PORT ST. LUCIE, Fla. — As overall COVID-19 cases decline, a local infectious disease doctor says that doesn’t mean a decline in his workload.
Dr. Moti Ramgopal monitors several dozen COVID patients daily.
Even though the number of patients he sees now is still quite high, the Omicron variant is less severe.
“Compared to Delta, which was one of the worst periods of my life to be honest,” said Ramgopal Wednesday from his Port St. Lucie office.
Ramgopal has been at the forefront of clinical trials, gaining access to monoclonal antibodies, not long after former President Donald Trump was treated back in 2020.
“We’ve never seen the number of monoclonal antibodies developed at such a quick rate,” he said.
He understands why monoclonal antibody sites were recently closed, as the FDA said their effectiveness against the Omicron strain of the virus was limited.
However, he’s upset that the government hasn’t yet made anti-viral pills widely available.
“You go to India and it's available, but we still don’t have it available in Florida to the extent it should be given to every patient or most patients who are infected very early," said Ramgopal. "When we look at the data, it shows a 90-percent reduction in hospitalization.”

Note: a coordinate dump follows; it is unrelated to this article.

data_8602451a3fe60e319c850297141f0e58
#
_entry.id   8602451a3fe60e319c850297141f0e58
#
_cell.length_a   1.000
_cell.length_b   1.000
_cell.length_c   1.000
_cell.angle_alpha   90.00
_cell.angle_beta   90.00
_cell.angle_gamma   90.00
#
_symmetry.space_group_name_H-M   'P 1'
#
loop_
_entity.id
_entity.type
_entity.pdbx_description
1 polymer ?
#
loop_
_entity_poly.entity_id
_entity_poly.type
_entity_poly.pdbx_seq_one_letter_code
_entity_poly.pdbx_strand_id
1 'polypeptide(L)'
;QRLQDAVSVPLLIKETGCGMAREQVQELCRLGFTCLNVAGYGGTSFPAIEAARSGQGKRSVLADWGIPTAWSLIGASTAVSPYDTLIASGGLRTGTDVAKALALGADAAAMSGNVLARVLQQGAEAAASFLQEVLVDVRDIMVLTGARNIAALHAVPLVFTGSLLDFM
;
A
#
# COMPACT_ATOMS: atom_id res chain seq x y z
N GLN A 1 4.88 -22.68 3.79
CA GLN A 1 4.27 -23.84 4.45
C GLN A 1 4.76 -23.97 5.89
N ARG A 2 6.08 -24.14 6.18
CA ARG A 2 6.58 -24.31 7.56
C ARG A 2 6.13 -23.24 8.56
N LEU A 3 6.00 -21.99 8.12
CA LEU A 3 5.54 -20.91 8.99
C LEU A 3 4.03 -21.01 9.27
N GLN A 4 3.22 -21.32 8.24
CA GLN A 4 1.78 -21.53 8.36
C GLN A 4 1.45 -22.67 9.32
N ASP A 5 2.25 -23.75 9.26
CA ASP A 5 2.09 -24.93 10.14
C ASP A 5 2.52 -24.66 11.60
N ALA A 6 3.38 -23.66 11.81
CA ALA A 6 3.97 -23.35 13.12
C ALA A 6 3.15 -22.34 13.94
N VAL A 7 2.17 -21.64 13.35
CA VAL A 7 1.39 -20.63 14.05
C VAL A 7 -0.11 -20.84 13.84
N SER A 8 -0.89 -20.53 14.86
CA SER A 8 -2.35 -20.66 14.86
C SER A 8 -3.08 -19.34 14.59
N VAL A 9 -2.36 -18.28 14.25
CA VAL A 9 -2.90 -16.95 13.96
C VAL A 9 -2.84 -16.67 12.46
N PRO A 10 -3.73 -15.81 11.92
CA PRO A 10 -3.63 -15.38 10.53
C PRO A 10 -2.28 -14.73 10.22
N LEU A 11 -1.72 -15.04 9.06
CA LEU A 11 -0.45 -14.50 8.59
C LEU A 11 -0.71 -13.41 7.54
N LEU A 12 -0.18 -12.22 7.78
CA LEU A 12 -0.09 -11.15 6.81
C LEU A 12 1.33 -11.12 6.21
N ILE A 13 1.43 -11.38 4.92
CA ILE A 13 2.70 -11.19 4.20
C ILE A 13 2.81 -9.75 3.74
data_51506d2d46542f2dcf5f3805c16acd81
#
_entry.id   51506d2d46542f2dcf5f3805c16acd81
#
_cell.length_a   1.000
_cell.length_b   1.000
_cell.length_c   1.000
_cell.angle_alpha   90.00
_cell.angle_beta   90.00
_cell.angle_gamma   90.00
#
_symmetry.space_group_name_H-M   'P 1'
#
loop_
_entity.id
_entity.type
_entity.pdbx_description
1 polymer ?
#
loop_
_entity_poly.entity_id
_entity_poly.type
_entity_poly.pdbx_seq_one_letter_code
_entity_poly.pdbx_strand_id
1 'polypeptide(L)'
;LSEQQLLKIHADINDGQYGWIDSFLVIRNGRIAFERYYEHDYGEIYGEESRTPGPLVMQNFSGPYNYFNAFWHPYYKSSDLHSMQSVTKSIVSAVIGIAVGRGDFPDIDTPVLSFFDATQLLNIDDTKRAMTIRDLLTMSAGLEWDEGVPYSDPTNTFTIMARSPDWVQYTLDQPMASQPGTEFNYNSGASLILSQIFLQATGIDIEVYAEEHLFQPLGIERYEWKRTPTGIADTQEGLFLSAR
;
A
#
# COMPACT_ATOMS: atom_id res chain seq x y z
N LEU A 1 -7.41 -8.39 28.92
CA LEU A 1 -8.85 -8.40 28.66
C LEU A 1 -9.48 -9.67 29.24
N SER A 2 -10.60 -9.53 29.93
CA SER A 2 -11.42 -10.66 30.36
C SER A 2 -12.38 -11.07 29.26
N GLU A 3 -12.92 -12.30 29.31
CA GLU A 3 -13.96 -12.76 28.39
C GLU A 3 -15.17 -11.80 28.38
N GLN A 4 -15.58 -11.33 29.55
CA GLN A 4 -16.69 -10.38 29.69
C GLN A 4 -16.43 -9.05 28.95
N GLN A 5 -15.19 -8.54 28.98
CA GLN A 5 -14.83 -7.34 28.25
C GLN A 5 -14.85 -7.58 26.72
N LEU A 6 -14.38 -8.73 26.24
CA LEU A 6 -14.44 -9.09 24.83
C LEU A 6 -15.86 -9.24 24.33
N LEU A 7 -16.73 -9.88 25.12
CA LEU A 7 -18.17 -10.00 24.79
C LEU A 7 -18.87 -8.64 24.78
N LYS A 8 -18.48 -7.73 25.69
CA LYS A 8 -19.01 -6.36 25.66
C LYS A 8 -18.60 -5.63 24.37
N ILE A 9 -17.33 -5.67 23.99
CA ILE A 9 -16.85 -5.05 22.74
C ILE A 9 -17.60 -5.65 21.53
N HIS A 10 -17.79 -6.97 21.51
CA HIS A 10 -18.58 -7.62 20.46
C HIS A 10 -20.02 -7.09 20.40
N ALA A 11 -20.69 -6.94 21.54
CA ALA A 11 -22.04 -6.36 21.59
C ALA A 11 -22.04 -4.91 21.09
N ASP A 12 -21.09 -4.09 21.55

WPTV reported last week that the pills were only available with a prescription at a handful of places around South Florida, and nowhere on the Treasure Coast.
“It’s shocking, distressing, concerning and worrying how is it we can’t make this happen,” Ramgopal said.
He also wishes vaccination rates were better.
“Once patients get vaccinated, once you have a booster, we don’t see those patients admitted and if they are, they’re admitted for something else, the COVID is incidental, and they’re discharged in a few days,” said Ramgopal.
“The game is still not over yet. We still have a ways to go but we are two or three steps further along,” he added.